Our study examines the risk of melanoma among medical radiation workers in the U.S. Radiologic Technologists (USRT) study. We evaluated 68,588 white radiologic technologists (78.8% female), certified during 1926-1982, who responded to a baseline questionnaire (1983-1989) and were free of cancer other than nonmelanoma skin at that time. Participants were followed through completion of a second questionnaire (1994-1998). We identified 207 cases, 193 subjects who reported first primary melanoma and 14 decedents with melanoma listed as an underlying or contributory cause of death. We examined risks of occupational radiation exposures using work history information on practices, procedures, and protective measures reported on the baseline questionnaire. Based on Cox proportional hazards regression, melanoma was significantly associated with established risk factors, including constitutional characteristics (skin tone, eye and hair color), personal history of nonmelanoma skin cancer, family history of melanoma and indicators of residential sunlight exposure. Melanoma risk was increased among those who first worked before 1950 (RR = 1.8, 95% CI = 0.6-5.5), particularly among those who worked 5 or more years before 1950 (RR = 2.4; 0.7-8.7; p (trend) for years worked before 1950 = 0.03), when radiation exposures were likely highest. Risk was also modestly elevated among technologists who did not customarily use a lead apron or shield when they first began working (RR = 1.4; 0.8-2.5). Clarifying the possible role of exposure to chronic ionizing radiation in melanoma is likely to require nested case-control studies within occupational cohorts, such as this one, which will assess individual radiation doses, and detailed information about sun exposure, sunburn history and skin susceptibility characteristics.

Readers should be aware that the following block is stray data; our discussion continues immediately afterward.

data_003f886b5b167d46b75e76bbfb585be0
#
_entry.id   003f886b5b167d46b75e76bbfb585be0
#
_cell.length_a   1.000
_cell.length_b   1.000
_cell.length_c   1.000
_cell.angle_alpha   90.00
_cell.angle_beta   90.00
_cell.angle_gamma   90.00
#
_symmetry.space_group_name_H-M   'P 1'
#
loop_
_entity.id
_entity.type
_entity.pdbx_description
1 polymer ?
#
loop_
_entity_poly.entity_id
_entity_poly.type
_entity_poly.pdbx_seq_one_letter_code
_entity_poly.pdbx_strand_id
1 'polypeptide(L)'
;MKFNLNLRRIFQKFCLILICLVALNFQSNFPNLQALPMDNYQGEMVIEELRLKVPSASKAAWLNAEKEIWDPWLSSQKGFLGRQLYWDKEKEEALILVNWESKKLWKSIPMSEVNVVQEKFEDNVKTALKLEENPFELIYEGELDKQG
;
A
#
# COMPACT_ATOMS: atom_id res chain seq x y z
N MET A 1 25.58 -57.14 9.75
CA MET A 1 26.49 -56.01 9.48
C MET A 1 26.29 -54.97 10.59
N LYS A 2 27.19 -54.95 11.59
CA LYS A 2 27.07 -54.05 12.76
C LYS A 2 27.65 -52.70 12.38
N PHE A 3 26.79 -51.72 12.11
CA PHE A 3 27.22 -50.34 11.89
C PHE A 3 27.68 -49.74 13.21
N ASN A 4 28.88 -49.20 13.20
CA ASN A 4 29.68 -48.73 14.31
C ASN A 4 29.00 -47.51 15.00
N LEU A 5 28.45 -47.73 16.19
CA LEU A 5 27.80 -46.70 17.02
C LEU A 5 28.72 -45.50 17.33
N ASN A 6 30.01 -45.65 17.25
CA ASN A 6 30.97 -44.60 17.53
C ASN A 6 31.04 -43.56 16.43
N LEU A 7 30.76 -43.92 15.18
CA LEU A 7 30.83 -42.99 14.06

- Occupational radiation exposure
- Radiologic technologists